An uninsured teenager seriously injured an innocent taxi driver when he drove through red lights at twice the speed limit, a court heard yesterday.
Mohammed Saghir suffered multiple fractures to his pelvis, ribs and shoulder blade when 19-year-old Zahid Iqbal rammed his taxi. Iqbal then fled the scene on foot.
Sentencing Iqbal, now 20, to three years’ youth custody, Judge Robert Bartfield said it was only by the Grace of Heaven that Mr Mohammed was alive.
He said: “Young men of good character from good families get behind the wheels of high-powered vehicles late at night and use the streets of Bradford as a racetrack to test drive the vehicles and their driving.
“Now the courts have been given the opportunity, which was long overdue, to pass appropriate sentences in these kind of cases to indicate the seriousness of what has taken place.”
Iqbal, of Boynton Street, West Bowling, Bradford, pleaded guilty to the new charge of causing serious injury by dangerous driving, and to aggravated vehicle taking.
Prosecutor Camille Morland said Iqbal was driving a BMW car in Great Horton Road, at 1.15am on May 26 last year, at an estimated speed of 60mph in a 30mph limit. He went through a red light, at the junction of Cross Lane and Beckside Road, and hit the side of Mr Saghir’s taxi, pushing it up Great Horton Road and embedding it in a derelict building.
Miss Morland said Mr Saghir, a taxi driver in Bradford for 19 years, was in considerable distress and great pain. He was cut out of the vehicle by firefighters and taken to a major trauma unit in Leeds. Mr Saghir had a punctured lung, fractures to his ribs, a fractured right shoulder blade and several fractures to his pelvis. He was kept in hospital for more than three weeks and told he would need three or four months’ physiotherapy.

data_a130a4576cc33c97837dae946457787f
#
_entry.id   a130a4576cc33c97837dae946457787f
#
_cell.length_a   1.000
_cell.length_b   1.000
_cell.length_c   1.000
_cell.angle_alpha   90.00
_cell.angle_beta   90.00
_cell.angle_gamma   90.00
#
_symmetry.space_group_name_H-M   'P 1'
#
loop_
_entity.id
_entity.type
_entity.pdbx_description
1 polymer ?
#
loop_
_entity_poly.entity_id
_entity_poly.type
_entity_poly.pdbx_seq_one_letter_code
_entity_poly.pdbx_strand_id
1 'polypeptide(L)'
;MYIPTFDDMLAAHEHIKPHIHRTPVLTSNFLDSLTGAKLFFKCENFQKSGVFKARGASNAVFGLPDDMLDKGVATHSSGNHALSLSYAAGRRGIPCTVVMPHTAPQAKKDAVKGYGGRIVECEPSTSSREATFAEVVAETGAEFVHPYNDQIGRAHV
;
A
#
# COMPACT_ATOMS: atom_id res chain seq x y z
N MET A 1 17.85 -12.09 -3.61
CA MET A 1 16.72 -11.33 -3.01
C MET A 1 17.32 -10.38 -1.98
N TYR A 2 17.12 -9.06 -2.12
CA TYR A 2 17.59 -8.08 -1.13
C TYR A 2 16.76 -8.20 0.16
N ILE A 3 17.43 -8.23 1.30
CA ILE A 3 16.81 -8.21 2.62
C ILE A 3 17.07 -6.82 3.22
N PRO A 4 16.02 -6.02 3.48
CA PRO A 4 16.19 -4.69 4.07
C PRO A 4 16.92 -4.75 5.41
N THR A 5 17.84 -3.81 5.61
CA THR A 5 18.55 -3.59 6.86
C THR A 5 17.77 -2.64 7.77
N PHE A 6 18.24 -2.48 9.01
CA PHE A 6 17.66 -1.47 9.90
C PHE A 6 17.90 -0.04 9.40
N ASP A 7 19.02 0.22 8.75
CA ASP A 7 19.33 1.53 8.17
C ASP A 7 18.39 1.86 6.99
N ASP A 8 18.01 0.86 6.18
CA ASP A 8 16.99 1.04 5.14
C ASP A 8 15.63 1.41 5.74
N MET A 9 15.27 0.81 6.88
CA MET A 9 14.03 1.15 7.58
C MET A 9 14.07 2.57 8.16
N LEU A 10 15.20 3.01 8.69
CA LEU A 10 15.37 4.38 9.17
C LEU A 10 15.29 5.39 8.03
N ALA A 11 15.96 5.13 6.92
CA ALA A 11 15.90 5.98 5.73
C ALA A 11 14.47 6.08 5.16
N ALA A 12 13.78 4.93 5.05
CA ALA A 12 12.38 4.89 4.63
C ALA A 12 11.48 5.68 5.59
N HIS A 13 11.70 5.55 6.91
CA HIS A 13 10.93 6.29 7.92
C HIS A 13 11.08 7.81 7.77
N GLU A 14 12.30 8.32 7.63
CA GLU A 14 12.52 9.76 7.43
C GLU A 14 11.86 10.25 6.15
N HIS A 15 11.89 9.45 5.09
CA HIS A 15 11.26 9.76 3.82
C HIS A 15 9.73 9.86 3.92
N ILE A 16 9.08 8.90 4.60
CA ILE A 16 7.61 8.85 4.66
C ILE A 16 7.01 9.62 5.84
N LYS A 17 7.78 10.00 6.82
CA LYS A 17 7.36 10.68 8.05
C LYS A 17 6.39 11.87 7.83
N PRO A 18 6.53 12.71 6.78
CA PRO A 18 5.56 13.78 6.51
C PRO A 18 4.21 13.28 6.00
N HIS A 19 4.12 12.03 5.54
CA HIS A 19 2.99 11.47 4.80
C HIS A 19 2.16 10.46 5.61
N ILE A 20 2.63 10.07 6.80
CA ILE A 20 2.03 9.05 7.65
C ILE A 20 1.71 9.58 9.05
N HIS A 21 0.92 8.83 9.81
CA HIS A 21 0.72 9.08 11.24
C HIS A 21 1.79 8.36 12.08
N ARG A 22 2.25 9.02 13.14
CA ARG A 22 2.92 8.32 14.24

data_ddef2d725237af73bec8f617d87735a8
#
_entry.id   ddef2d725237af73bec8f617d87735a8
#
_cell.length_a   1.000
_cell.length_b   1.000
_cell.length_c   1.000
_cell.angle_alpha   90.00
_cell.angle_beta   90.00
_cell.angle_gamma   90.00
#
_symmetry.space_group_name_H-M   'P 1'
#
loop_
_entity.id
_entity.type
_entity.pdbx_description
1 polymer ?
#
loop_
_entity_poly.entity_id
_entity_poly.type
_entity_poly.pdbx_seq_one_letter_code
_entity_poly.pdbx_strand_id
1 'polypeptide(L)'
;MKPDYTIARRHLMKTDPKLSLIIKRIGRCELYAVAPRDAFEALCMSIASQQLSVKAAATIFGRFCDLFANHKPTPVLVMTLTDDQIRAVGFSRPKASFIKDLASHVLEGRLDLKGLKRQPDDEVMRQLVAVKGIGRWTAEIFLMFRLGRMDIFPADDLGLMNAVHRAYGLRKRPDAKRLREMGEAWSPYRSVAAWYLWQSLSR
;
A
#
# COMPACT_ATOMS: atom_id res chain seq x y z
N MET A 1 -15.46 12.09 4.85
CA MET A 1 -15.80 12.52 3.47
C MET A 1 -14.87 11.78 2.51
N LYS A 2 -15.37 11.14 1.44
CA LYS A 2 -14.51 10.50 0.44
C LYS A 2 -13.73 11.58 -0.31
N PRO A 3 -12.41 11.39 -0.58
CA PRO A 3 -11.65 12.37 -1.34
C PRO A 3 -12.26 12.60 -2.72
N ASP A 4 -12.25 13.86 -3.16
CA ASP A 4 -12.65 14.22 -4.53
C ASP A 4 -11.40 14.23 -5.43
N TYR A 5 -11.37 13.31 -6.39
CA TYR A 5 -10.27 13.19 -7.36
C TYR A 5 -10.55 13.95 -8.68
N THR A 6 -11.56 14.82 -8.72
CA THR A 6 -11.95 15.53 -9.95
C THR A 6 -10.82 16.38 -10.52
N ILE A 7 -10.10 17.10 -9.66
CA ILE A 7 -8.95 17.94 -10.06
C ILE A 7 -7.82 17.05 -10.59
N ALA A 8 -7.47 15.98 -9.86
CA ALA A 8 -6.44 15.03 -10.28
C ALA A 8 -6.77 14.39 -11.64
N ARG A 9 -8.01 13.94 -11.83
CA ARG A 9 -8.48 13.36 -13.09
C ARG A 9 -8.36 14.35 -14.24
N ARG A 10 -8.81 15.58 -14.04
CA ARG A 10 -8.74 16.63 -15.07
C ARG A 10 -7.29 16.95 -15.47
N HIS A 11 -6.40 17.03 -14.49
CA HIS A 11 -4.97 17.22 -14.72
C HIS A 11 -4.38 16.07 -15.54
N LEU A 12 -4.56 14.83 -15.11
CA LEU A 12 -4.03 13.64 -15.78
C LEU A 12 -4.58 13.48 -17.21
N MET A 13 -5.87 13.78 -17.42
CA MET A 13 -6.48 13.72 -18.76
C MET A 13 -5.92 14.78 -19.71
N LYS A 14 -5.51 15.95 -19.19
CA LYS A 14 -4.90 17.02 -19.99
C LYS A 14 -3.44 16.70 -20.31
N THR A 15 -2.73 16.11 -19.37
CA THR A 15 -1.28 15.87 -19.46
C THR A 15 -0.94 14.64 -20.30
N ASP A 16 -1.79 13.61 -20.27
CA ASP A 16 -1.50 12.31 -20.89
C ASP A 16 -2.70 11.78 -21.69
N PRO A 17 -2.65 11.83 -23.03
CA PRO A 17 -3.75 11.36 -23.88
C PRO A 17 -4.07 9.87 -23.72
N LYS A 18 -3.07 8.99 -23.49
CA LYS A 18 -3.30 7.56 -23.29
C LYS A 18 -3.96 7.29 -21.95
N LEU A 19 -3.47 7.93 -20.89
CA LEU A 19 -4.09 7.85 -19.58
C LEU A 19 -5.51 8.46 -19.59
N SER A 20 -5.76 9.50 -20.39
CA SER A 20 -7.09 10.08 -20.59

The court heard the BMW had been hired by an uncle of Iqbal’s friend, Mohammed Aqib, who had taken the car keys without his knowledge and allowed Iqbal to use them.
Miss Morland said Aqib reported the car stolen to police an hour and a half after the crash, and made a statement, but his story was not believed.
Iqbal’s solicitor advocate, Philip Ainge, said his client had made a series of errors of judgment which were out of character.
Judge Bartfield told Iqbal he could have helped at the scene, but “your only thought was for your own skin. You ran off and made every attempt to try and deflect your responsibility.”
Iqbal was disqualified from driving for four years and ordered to take an extended retest.
Aqib, 20, of Parsonage Road, West Bowling, pleaded guilty to attempting to pervert the course of justice.
He was given eight months’ youth custody suspended for 12 months and ordered to do 160 hours’ unpaid community work and pay £250 towards prosecution costs.